Can't help you out if you just jump onto threads and want to argue and make dumb statements to make yourself look better.
well yes, old school pugilist goes back several thousand years, , the term pugilist, comes from the ancient greek word for fist

it seems you mean sometime in the 1800s, but that's just a guess on my part,in which case when in the 1800s is decisive on which rules apply, is it really to much trouble to specify a decade, to which your statements on which throws are allowed, applies,

there were a variety of rules in place before queens bury and gloves came into being , which may effect the accuracy of your statement with out further clarification, on specifically when, but also where
 
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First off to clarify, i mean the "old school" pugilism style of boxing guard.

frankpaddyslavin2.jpg


In the vein of this style. (there are variations but most seem to have died out as far as i can see)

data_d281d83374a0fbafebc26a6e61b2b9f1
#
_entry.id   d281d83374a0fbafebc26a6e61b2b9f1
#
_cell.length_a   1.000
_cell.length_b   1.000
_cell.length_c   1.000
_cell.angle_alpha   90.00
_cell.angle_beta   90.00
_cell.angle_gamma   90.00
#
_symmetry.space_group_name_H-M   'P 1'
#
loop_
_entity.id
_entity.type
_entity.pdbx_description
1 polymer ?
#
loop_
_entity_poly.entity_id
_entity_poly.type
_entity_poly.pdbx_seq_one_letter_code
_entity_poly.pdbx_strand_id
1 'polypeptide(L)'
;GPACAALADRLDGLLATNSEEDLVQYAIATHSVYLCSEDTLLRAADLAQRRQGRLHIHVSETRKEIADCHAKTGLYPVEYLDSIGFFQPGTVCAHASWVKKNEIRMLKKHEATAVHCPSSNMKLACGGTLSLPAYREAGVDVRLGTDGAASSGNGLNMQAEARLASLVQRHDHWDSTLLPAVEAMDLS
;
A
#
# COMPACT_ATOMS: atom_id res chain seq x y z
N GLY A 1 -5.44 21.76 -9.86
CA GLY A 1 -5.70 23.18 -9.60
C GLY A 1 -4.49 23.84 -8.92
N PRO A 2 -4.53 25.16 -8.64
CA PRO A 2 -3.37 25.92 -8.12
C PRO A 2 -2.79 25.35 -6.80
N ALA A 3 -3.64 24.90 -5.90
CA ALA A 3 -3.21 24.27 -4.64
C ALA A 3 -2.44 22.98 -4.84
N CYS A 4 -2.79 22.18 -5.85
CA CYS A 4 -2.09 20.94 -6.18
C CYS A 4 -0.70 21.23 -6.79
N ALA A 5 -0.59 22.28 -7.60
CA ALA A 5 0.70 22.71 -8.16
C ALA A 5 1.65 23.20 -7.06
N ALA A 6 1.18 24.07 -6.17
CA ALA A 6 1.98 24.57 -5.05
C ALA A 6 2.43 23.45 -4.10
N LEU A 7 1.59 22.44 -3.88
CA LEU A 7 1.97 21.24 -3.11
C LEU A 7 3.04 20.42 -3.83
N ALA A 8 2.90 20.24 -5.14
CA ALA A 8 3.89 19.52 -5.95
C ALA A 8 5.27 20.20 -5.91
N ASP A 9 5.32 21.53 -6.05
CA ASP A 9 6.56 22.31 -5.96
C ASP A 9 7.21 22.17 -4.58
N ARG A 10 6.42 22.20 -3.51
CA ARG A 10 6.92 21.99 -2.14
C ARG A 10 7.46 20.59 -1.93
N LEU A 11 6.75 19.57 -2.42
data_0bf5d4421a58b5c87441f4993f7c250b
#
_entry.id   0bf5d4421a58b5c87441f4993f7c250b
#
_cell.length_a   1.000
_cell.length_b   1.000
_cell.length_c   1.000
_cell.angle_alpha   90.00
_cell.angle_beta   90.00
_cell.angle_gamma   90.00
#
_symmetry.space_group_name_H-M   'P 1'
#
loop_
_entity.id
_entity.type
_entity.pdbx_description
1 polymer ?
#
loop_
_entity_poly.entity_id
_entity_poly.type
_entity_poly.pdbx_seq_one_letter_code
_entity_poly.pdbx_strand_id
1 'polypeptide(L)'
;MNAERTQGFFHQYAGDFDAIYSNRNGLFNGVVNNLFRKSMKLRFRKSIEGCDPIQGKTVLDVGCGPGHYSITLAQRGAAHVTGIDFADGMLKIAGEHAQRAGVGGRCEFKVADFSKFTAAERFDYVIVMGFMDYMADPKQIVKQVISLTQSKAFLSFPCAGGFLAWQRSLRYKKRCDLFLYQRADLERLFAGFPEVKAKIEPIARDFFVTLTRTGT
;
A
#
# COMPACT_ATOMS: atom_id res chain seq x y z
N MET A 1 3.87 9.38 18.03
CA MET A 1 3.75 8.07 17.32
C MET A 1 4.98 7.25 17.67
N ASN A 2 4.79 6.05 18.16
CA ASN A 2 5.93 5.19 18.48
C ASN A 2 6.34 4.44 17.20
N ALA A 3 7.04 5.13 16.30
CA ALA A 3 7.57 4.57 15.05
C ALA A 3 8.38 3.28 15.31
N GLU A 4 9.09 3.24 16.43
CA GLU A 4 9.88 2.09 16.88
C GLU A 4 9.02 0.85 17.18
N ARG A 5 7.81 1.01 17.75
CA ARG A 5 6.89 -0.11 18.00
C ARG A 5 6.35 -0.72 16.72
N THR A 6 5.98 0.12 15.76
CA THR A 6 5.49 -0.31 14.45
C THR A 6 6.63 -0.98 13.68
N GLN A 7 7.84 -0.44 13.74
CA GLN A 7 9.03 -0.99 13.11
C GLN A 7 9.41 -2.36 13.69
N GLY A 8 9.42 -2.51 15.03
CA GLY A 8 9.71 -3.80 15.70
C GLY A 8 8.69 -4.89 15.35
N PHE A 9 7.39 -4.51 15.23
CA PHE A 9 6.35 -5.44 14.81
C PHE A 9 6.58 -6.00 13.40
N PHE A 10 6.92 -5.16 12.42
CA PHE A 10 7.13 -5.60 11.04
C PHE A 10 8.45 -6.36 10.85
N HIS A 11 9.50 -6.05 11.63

To answer the question you probbly have to go back to why it has disappeared from sports boxing, of which i dont recall why it fell out of fashion. I have heard knives being the reason for it falling out fo favour, but its not like europeans never carried knives, they fought like that alongside carrying weapons. So that sort of didnt stand up to some mental scrunity when i thought about it.


Any imput for why it fell out of fashion? Best i can come up with is the modern boxing style is more entertaining to watch and works better in the gloves they use so with it falling out of favour there it means it fell out of favour with the general population as boxing became more of a sport than for fighting study.




Because back then you had fist fights without gloves and always aimed for the body/torso and not for the face. Now you aim for the face and use gloves hence the guard went up.
 

frank raud

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well that seems to go back to some time before christ with a variety of rule sets over a couple of thousand years in many different countries, hence my question of exactly which ERA your refering to
The Marquess of Queensberry rules were published in 1867, formally accepted in 1889, so the era in discussion is the latter part of the 19th century.
 

frank raud